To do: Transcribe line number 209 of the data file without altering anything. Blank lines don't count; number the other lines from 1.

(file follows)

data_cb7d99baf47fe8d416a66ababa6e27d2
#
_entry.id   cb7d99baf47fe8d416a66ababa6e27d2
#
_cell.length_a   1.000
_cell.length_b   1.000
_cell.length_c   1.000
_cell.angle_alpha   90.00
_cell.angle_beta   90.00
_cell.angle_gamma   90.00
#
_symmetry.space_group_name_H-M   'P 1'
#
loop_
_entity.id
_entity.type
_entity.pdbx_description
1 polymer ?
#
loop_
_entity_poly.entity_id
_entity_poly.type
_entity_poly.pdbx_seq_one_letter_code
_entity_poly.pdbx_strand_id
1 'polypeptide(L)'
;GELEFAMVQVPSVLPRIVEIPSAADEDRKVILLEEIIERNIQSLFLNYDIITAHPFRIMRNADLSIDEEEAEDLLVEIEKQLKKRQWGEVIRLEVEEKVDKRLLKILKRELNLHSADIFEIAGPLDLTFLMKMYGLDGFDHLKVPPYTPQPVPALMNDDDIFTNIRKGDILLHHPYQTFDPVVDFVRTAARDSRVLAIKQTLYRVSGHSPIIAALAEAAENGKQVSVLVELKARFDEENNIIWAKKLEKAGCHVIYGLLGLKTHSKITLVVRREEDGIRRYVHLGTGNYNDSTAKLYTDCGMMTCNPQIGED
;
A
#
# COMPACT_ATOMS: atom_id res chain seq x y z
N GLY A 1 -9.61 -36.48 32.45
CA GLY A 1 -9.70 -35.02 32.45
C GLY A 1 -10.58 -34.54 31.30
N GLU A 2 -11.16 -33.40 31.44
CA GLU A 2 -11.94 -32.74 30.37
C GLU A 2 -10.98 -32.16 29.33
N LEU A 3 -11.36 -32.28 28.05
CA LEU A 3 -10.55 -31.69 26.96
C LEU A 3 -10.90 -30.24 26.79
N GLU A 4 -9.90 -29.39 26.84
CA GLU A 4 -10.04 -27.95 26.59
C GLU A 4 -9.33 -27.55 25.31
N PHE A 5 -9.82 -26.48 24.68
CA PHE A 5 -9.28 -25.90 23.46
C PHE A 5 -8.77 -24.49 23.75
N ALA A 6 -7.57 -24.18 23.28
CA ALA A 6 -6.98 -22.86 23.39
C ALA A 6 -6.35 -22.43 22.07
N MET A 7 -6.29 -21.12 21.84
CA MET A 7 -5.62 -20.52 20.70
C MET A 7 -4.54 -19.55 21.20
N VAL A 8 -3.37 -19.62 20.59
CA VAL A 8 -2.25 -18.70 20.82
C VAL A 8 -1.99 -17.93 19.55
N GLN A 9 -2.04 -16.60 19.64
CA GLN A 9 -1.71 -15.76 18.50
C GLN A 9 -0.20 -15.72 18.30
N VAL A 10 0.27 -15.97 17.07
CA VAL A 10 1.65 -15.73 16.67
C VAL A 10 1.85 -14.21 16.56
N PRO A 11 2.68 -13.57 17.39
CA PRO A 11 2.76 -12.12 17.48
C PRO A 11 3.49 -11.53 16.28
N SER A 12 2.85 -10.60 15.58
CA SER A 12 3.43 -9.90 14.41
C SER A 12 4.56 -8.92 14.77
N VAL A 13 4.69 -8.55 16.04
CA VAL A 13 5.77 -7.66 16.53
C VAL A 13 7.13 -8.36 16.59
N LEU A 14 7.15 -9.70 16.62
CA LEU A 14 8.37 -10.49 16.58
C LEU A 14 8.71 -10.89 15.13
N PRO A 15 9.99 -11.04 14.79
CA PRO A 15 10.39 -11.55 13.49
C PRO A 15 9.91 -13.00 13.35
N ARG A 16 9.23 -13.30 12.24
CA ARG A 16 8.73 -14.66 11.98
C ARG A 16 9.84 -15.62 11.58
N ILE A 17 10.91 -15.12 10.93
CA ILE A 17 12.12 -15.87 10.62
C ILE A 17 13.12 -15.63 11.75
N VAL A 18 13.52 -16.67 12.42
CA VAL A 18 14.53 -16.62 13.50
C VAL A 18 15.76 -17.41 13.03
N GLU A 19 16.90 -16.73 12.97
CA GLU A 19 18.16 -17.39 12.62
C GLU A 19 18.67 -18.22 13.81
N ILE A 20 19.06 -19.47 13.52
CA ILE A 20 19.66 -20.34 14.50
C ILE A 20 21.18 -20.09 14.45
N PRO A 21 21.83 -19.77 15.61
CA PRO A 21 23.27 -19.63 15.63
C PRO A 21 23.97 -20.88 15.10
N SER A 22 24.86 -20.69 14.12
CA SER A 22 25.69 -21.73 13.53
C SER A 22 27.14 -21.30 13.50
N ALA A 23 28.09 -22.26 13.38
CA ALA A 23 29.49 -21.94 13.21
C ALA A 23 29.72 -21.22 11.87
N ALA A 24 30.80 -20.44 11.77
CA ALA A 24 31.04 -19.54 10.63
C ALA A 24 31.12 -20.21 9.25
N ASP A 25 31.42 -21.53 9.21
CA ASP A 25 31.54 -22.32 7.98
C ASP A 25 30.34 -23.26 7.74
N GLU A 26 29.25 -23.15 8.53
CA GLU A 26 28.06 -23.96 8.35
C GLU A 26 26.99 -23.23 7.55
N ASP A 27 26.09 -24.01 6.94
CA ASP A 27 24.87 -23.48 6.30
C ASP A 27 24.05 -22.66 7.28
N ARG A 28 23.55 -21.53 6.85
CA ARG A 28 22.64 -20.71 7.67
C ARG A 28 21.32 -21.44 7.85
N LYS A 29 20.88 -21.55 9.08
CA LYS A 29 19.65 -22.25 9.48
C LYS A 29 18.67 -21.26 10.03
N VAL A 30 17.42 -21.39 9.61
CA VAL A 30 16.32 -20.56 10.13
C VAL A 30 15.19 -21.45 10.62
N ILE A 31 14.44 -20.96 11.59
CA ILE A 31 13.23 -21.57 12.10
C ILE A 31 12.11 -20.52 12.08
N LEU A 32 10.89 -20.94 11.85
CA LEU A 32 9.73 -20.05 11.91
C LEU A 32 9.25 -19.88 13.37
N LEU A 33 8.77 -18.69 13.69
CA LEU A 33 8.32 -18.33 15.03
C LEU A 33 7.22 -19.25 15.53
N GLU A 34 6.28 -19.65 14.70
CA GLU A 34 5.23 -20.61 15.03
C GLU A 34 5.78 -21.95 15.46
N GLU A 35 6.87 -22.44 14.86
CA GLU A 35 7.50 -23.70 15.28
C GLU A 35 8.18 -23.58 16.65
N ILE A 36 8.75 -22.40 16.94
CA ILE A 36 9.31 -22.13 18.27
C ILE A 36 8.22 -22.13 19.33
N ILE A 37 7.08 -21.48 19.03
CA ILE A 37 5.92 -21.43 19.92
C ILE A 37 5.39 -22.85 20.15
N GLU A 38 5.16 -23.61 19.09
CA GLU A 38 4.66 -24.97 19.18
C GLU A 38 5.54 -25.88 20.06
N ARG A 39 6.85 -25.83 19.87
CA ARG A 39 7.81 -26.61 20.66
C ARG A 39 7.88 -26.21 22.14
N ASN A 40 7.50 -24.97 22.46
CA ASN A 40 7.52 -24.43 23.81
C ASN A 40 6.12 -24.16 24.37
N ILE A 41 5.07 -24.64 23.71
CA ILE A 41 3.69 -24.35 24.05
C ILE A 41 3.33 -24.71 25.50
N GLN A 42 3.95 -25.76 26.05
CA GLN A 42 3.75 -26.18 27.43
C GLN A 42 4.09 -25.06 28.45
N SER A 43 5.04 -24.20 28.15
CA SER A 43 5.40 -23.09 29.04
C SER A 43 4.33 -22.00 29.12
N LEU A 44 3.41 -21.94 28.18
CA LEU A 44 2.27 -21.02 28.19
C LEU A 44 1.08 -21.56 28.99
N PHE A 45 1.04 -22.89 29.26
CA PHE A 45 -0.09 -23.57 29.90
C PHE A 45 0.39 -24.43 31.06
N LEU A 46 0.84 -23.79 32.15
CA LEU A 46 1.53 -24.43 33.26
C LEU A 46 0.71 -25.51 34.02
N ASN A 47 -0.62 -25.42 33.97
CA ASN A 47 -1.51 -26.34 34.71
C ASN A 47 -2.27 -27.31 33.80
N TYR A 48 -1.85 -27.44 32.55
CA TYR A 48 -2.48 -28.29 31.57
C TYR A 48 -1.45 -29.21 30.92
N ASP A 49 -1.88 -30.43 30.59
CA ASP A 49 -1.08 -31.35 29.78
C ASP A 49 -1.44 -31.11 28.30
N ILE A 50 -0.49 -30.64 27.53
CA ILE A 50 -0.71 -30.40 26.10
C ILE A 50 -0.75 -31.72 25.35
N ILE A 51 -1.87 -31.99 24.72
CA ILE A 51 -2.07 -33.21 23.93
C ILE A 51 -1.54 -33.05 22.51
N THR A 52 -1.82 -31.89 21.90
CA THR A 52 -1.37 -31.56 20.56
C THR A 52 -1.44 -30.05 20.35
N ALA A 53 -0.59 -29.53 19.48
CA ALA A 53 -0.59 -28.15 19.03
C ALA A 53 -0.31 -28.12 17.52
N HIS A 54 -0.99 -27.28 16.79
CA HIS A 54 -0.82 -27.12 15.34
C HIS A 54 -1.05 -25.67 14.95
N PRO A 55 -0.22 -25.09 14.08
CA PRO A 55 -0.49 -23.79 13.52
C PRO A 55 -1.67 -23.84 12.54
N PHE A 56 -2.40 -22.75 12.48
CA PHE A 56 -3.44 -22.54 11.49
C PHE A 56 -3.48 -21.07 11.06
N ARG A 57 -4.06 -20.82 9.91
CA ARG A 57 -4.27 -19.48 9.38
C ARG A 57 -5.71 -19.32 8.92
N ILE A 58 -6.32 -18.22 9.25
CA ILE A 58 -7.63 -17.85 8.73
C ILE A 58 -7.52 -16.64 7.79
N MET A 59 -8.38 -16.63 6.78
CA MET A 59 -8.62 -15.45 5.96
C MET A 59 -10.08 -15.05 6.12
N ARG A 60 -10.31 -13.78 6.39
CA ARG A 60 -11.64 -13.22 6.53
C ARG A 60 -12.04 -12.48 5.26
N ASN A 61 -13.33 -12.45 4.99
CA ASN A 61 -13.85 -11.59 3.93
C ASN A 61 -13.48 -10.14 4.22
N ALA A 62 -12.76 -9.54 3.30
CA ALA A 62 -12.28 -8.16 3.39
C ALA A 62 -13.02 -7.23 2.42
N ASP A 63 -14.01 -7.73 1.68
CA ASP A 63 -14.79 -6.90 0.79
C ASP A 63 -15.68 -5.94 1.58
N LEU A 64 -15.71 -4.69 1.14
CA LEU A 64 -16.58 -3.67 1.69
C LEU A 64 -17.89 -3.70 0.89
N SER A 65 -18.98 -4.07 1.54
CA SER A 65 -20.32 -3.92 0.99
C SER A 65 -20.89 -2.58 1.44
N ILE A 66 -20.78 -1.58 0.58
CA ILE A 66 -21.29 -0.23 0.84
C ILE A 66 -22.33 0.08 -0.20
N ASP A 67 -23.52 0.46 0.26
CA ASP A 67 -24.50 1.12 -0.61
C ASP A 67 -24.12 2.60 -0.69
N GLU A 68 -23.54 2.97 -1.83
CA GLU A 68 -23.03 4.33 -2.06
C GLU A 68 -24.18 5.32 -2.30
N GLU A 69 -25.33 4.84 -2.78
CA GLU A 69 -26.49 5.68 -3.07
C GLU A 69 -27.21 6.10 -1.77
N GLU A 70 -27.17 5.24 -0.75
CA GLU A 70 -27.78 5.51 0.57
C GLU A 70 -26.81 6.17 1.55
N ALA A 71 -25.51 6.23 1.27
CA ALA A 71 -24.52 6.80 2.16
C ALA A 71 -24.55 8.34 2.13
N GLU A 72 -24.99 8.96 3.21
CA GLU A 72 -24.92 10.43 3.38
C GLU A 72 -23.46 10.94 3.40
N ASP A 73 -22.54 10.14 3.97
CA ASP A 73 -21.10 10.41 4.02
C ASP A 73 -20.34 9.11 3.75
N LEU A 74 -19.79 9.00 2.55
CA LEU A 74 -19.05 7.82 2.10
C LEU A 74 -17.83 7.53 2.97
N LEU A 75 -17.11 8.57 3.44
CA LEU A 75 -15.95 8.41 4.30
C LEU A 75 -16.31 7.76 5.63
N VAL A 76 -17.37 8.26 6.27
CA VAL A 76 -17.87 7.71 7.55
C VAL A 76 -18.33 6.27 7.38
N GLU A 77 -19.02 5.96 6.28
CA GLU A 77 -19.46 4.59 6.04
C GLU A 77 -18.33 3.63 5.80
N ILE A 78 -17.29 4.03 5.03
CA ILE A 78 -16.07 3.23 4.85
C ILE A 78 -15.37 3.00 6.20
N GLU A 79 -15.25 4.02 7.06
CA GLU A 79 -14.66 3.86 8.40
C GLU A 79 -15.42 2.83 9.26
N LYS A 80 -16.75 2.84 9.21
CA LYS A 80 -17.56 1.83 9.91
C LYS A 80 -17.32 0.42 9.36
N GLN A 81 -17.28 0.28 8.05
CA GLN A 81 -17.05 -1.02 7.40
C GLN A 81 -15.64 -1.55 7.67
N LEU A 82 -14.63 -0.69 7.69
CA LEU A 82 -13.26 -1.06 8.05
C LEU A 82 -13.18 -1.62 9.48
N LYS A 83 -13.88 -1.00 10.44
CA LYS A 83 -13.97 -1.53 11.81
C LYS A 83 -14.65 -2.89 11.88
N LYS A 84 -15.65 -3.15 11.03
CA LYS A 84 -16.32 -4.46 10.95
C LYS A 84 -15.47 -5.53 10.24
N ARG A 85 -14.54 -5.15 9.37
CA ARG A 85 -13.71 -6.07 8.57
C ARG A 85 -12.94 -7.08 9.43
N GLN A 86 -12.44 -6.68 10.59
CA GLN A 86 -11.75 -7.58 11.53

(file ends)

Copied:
CA ARG A 60 -11.64 -13.22 6.53